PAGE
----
James Hindman, PhD, has spent his career in cinema and performing arts, creating and leading professional and public education programs at major institutions. During his twenty-four years at the American Film Institute, where he served as co-director and chief operating officer, he was provost of the AFI Conservatory, which he nurtured through WASC accreditation. He was also the uncredited producer of the award-winning feature documentary Visions of Light and the television series Starring the Actor. He developed the AFI Silver Theatre and Cultural Center in Silver Springs, Maryland, as well as numerous television projects and international film and television festivals. Subsequent to AFI, he developed and led film schools in the U.S. and internationally, including the Red Sea School of Cinematic Arts in Aqaba, Jordan, and New Mexico State University’s Creative Media Institute in Las Cruces. He is currently on the board of the New Mexico School for the Arts in Santa Fe, charged with creating a new cinematic and media arts program and facilities for the school. Prior to AFI, he served as head of graduate studies in the Performing Arts Department at American University in Washington, DC, having previously taught at the University of North Carolina. Hindman holds a PhD in drama from the University of Georgia and has served on the boards of the AIDS Service Center and LAMP in Los Angeles. He currently splits his time between Santa Monica, California, and Taos, New Mexico.

Patty Jenkins made history in 2017 when she directed her second film, Wonder Woman, becoming the first woman to direct a studio superhero movie and earning the biggest domestic opening of all time for a woman director. Jenkins wrote and directed her first film, the crime drama Monster, in 2003, launching Charlize Theron’s career with many awards, including an Oscar for Best Actress. Jenkins graduated from the Cooper Union for the Advancement of Science and Art in 1993 and the AFI Conservatory in 2001.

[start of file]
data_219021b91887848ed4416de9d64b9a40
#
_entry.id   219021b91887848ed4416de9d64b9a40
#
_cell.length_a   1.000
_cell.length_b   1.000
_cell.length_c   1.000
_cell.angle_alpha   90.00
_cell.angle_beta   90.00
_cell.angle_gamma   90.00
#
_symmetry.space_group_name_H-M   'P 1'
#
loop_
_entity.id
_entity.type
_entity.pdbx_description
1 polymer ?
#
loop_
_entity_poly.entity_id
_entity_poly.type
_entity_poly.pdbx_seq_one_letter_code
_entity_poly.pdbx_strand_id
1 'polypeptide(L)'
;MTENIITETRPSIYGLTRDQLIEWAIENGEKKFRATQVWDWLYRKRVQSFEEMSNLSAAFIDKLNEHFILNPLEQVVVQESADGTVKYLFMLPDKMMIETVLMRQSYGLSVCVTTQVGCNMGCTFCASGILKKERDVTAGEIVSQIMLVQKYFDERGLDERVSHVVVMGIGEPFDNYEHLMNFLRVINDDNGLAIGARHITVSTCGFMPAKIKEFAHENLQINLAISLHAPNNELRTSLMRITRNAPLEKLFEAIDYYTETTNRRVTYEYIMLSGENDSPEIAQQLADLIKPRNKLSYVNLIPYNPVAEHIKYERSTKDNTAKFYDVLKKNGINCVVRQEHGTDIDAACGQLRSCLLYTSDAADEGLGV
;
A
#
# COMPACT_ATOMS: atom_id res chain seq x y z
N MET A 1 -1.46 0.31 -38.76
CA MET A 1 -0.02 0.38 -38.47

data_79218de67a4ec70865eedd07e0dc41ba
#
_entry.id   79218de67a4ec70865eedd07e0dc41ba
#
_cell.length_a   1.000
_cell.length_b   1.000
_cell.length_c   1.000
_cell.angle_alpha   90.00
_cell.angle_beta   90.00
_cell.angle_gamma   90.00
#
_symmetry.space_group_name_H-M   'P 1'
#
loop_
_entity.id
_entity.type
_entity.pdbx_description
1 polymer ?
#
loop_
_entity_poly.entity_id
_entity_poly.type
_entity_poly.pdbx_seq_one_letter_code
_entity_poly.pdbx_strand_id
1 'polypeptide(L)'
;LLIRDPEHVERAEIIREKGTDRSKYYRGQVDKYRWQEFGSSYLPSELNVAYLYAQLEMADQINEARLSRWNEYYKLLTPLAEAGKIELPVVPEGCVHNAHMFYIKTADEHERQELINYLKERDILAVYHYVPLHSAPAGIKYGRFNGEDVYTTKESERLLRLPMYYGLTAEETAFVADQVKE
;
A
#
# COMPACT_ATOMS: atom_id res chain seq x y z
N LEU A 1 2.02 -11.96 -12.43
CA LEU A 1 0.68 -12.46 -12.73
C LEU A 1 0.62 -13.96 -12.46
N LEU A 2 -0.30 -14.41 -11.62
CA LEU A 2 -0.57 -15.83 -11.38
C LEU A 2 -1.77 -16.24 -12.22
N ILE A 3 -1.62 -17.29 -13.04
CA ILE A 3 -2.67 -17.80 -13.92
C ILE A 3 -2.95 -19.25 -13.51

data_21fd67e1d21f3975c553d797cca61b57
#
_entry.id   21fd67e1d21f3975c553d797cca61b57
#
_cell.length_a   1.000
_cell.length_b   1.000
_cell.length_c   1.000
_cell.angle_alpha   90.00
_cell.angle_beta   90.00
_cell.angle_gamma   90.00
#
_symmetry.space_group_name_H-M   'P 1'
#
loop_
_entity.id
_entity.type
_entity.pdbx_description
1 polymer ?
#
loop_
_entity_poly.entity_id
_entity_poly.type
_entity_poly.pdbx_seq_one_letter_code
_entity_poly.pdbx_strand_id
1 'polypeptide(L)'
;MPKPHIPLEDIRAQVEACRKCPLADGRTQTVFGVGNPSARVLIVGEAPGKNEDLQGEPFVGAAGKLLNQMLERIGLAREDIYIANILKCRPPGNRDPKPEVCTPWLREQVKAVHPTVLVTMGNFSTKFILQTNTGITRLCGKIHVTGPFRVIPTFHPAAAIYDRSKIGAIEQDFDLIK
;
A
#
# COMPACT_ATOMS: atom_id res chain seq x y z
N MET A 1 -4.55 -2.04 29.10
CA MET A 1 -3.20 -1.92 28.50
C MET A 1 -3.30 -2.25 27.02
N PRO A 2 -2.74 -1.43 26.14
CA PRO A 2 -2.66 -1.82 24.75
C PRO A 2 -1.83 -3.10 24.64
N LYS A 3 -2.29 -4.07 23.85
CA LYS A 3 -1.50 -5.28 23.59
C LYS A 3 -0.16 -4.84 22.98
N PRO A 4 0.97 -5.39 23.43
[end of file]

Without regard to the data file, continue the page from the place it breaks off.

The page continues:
Dana Gioia was appointed Poet Laureate of the State of California in 2015 by Governor Jerry Brown. An award-winning poet who has published five collections of poetry, Gioia served as chair of the National Endowment for the Arts from 2003 to 2009, and was named a USC Judge Widney Professor in Poetry and Public Art in 2011.

David Lynch, born in 1946 in Missoula, Montana. Eagle Scout. 


BECOMING AFI: 50 YEARS INSIDE THE AMERICAN FILM INSTITUTE

By Jean Picker Firstenberg and James Hindman

Foreword by Dana Gioia

Preface by Patty Jenkins

Afterword by David Lynch

Santa Monica Press/October 2017

Hardcover/$27.95

ISBN-13: 978-159580-094-7


FOR MEDIA INQUIRIES, REVIEW COPIES AND INTERVIEWS CONTACT:

Trina Kaye – The Trina Kaye Organization

TrinaKaye@tkopr.com / 310-915-0970